Online Resource Helps Patients Through Their Rehab Journeys

Online Resource Helps Patients Through Their Rehab Journeys

Online Resource Helps Patients Through Their Rehab Journeys (389)

(NewsUSA) – Not many things in life are certain, but odds are you will unfortunately face at least one health event that requires hospitalization and, following that, rehabilitation.

While hospitals provide an array of helpful rehab services, most people prefer to get well in the comfort of their own homes. Although beneficial in the recovery process, home care can also have its own distinct obstacles. Couple that with a patient’s fears and struggles of what’s to come in the weeks and months ahead, and it can create a perfect storm for both patients and caregivers.

To help, the Association of Rehabilitation Nurses (ARN), a nearly 6,000-member worldwide organization, has created ReSTART Recovery, an online resource that provides information for those who are (or will be) in rehab for everything from strokes to joint replacements to head injuries, and for those who will be caring for them.

When you consider that recent studies cite as many as 75 million Americans suffer from some type of disability, a website such as ReSTART Recovery can make a huge impact on understanding what patients will inevitably experience while on their road to wellness.

The goal, according to ARN, is to get patients who have a disability to a point that they are, once again, as self-sufficient as possible and able to live a full life.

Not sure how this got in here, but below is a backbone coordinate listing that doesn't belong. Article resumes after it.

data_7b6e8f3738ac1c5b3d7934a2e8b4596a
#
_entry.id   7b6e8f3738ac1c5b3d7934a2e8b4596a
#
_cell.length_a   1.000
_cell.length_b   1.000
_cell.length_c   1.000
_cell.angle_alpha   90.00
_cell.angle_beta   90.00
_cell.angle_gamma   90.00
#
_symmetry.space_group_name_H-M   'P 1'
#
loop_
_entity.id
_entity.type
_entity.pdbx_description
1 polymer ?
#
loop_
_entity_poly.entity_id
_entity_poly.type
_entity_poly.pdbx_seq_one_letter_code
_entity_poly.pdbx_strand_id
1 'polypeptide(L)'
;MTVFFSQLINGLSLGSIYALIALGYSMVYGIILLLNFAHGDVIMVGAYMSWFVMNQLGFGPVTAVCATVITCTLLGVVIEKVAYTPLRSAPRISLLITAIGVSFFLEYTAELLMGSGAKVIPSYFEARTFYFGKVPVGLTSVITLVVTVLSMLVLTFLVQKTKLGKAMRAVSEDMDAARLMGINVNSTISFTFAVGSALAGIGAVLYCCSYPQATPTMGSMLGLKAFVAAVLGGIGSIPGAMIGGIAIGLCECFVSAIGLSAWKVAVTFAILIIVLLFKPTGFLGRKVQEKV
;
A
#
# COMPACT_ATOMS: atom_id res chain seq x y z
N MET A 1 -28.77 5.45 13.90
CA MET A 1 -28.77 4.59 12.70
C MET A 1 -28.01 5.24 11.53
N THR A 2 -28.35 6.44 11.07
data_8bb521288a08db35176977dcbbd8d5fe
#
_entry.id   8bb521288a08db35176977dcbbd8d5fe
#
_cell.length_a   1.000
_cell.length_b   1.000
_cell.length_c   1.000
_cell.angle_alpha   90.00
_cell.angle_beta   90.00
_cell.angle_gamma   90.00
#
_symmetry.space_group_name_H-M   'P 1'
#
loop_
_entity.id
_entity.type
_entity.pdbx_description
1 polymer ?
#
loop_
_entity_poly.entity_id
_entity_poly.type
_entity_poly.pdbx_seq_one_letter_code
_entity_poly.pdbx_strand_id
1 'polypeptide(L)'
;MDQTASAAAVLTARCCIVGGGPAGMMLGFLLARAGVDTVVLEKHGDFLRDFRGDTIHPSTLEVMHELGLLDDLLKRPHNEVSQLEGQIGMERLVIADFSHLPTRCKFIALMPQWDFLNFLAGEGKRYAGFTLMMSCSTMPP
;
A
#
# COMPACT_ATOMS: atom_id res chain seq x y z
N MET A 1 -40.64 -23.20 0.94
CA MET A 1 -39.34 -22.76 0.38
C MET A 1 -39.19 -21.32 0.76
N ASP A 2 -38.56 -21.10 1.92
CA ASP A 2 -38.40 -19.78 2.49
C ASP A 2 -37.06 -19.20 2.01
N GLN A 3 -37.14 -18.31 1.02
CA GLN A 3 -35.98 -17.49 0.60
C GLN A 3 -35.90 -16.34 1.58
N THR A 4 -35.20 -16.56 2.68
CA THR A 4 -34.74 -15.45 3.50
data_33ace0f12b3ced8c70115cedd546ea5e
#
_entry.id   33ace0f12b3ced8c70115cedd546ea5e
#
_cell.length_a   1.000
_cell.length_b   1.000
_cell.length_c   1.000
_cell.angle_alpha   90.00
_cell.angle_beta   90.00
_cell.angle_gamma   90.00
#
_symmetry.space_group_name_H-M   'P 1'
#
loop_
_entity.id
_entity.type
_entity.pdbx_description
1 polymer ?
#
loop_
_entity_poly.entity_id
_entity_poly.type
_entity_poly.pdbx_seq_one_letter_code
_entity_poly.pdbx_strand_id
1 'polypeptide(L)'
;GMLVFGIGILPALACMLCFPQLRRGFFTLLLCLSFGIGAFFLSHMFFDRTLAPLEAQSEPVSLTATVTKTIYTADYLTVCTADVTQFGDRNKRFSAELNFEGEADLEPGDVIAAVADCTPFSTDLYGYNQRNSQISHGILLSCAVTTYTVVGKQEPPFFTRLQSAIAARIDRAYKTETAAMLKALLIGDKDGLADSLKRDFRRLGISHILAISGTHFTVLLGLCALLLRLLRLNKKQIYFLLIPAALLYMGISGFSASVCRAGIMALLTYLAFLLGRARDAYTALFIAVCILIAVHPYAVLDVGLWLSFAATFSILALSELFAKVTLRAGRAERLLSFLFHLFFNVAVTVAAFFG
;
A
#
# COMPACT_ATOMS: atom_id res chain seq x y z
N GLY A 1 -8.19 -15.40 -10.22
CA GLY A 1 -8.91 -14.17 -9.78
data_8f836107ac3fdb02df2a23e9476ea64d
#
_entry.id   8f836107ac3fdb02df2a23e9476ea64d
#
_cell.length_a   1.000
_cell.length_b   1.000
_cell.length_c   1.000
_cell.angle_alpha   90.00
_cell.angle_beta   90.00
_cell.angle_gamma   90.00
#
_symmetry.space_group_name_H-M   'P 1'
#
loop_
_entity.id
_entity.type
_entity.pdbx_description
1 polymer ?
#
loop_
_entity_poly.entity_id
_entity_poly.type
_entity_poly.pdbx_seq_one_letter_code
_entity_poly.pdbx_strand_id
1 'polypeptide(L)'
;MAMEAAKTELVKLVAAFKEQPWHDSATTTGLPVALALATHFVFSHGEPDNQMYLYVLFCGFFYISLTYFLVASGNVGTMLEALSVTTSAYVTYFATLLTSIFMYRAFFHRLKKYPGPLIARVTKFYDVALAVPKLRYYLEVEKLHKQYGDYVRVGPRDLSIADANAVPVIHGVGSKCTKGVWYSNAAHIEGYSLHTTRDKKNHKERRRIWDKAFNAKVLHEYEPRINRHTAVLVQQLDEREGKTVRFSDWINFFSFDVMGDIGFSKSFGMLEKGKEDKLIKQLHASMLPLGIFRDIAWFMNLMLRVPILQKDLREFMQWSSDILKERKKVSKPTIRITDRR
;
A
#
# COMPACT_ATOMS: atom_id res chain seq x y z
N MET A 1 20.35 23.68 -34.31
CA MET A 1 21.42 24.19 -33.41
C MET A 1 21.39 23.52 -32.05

“My clients have been through acute rehab and are back in their communities,” Susan Wirt, a former president of ARN, told The American Nurse in an interview. “I figure out how they can be well and healthy despite their chronic conditions,” she said.

Indeed, rehabilitation nurses effectively manage complex health care issues; collaborate with other professionals and disciplines such as occupational or speech therapists; provide patients and caregivers with needed education; set patients’ goals that maximize independence; and establish plans of care that maintain optimal wellness, according to the ARN.

“Advocacy is also a huge role for us,” Michelle Camica, MSN, CRRN, and former president of ARN, told The American Nurse in the same interview. “We serve as the patient’s advocate when addressing issues with other members of the health care team and sometimes with a patient’s own family. We always want to make sure patients are getting the right care in the right place at the right time,” she said.

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